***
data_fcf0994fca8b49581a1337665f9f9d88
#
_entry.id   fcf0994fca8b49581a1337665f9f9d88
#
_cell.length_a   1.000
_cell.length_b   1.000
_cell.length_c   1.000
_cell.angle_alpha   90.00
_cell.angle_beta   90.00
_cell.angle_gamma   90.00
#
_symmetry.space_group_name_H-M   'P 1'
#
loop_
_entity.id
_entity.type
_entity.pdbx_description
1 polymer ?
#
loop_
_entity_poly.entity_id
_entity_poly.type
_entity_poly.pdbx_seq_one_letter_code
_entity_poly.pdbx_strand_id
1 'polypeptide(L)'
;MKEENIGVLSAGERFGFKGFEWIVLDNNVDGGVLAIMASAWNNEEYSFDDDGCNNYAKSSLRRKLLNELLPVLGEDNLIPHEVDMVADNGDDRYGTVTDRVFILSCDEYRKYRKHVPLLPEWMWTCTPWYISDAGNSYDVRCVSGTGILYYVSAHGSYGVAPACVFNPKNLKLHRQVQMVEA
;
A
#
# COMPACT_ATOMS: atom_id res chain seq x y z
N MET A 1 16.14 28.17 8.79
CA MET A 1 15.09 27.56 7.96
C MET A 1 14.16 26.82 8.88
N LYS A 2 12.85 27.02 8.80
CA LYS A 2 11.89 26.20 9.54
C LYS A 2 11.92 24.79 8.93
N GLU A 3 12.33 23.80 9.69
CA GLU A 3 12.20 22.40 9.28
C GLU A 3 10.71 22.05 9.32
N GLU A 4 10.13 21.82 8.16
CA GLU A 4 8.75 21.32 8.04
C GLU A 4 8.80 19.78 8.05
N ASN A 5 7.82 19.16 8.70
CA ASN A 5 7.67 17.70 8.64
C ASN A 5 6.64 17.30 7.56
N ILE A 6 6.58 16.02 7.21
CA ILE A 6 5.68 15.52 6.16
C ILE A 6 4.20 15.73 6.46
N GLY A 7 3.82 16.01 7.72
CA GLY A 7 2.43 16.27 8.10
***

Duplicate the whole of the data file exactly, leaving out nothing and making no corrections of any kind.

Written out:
data_fcf0994fca8b49581a1337665f9f9d88
#
_entry.id   fcf0994fca8b49581a1337665f9f9d88
#
_cell.length_a   1.000
_cell.length_b   1.000
_cell.length_c   1.000
_cell.angle_alpha   90.00
_cell.angle_beta   90.00
_cell.angle_gamma   90.00
#
_symmetry.space_group_name_H-M   'P 1'
#
loop_
_entity.id
_entity.type
_entity.pdbx_description
1 polymer ?
#
loop_
_entity_poly.entity_id
_entity_poly.type
_entity_poly.pdbx_seq_one_letter_code
_entity_poly.pdbx_strand_id
1 'polypeptide(L)'
;MKEENIGVLSAGERFGFKGFEWIVLDNNVDGGVLAIMASAWNNEEYSFDDDGCNNYAKSSLRRKLLNELLPVLGEDNLIPHEVDMVADNGDDRYGTVTDRVFILSCDEYRKYRKHVPLLPEWMWTCTPWYISDAGNSYDVRCVSGTGILYYVSAHGSYGVAPACVFNPKNLKLHRQVQMVEA
;
A
#
# COMPACT_ATOMS: atom_id res chain seq x y z
N MET A 1 16.14 28.17 8.79
CA MET A 1 15.09 27.56 7.96
C MET A 1 14.16 26.82 8.88
N LYS A 2 12.85 27.02 8.80
CA LYS A 2 11.89 26.20 9.54
C LYS A 2 11.92 24.79 8.93
N GLU A 3 12.33 23.80 9.69
CA GLU A 3 12.20 22.40 9.28
C GLU A 3 10.71 22.05 9.32
N GLU A 4 10.13 21.82 8.16
CA GLU A 4 8.75 21.32 8.04
C GLU A 4 8.80 19.78 8.05
N ASN A 5 7.82 19.16 8.70
CA ASN A 5 7.67 17.70 8.64
C ASN A 5 6.64 17.30 7.56
N ILE A 6 6.58 16.02 7.21
CA ILE A 6 5.68 15.52 6.16
C ILE A 6 4.20 15.73 6.46
N GLY A 7 3.82 16.01 7.72
CA GLY A 7 2.43 16.27 8.10